I first saw Thomas Hatch pitch for Oklahoma State in the College World Series (CWS) in 2016. He pitched a complete game against the University of California-Santa Barbara and I really liked what I saw that game. He struck out seven but got a lot of ground ball outs using a three pitch repertoire of a two-seam fastball, slider, and change. My initial thought was that the Cubs got a steal in the third round of the 2016 MLB draft.
Hatch signed after the CWS but did not pitch as a Cub until fall instructs. He had missed all of 2015 with a UCL sprain and threw 131 IP for Oklahoma State in 2016. This spring, the Cubs assigned him to High-A Myrtle Beach. In his first start of the year for Myrtle Beach, he went 5 innings of 1 hit ball. After that appearance, the next 7 starts would be very rough, and on May 11, his ERA stood at 6.11.
If you just looked at the stat sheet and the box score, you would have thought Hatch was a bust. However, if you watched Hatch live or on the Internet, you could see definite differences from college pitcher Thomas Hatch versus pro pitcher Thomas Hatch. Here’s a closer look:
Nice four pitch mix
Goes deep into starts
Areas of Concern
Jumped all the way to High A from college
What is Different This Year?
There are actually several things that changed.
1. Delivery – According to Scott Kornberg, pitching coach Anderson Tavarez tweaked Hatch’s delivery to create a more repeatable and fluid form. When watching Hatch this year, his ¾ arm slot looks pretty close to the same on every pitch.
2. Stretch Position – This is the most notable difference between last year and this. In college, Hatch was bent over in what I call a “Virginia crouch.” His knees were bent, his back hunched. All in all, it looked extremely uncomfortable. This year, he is much more upright. It took some getting acclimated to that position.
3. A Four Seam Fastball – Wait. What? He didn’t throw a four seamer before? Nope. Pelicans’ announcer Scott Kornberg detailed that Hatch learned the pitch on the fly. You would not think it would be hard to learn, but when everything you throw is down at the bottom of the zone, a pitch up in the zone can take a while to master the command and control.
How Are These Things Working?
Since May 22, Hatch has only allowed two earned runs. He’s thrown 30.1 IP with an ERA of 0.59. Over that span, he’s struck out 33 including 13 in one game. In June, he has not allowed a run, and in his last start he went 8 innings.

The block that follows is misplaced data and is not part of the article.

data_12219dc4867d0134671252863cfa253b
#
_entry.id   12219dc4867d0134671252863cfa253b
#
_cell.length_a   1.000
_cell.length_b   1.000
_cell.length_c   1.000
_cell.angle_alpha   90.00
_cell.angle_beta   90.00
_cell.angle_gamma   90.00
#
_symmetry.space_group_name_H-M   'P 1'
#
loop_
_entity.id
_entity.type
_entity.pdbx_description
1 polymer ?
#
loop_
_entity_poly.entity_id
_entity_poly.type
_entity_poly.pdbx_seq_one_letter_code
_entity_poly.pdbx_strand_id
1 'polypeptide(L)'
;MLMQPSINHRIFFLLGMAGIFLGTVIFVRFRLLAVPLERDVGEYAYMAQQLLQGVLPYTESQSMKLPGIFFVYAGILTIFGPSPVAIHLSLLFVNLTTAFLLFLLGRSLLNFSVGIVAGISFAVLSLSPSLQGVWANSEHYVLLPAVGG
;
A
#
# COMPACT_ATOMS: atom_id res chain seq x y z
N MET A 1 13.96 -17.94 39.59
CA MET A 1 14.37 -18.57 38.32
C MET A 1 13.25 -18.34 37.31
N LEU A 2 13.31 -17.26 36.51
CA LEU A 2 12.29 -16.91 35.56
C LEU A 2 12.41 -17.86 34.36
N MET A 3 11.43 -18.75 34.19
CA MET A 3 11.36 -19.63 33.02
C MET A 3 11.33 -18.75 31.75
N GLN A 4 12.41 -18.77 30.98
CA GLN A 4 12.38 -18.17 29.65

The most interesting stat to change during his development is his walk rate, now at 4.12/9 innings. Even during his struggles, he was not being hit hard (he has yet to allow a HR), but he had trouble commanding his pitches. You could see catcher PJ Higgins set a target and Hatch would miss it by a foot. At the peak of his troubles, his WHIP was 1.73. It has since dropped to 1.39. His ERA has been almost cut in half to 3.69 for the year, and his FIP is a very respectable 2.85. When hitters do hit his pitches, 51.5 percent go into the ground against a 29.9 percent fly ball rate. That’s a nice ratio.
Interestingly enough, Hatch’s K rate is pretty good at 24 percent. For a pitcher who did not strike out a lot of batters in college, he is getting the job done as a pro.
Hatch should be in Myrtle Beach for a while, at least most of this summer. One month of domination does not guarantee a promotion. I think he might get a taste of Double-A this year, but that would require another month of domination. I think the key to his ascension the past month has been his command. By spotting both fastballs, he is able to change the eye levels of the hitters and keep them guessing between those two pitches, his slider, and his change (which I think is his best pitch).
To look at the stat sheet, you might not think this has been a good year, but it has. It is nice to see a player go through adversity, make adjustments, and come out the other side.
Lead photo courtesy of Larry Kave—Myrtle Beach Pelicans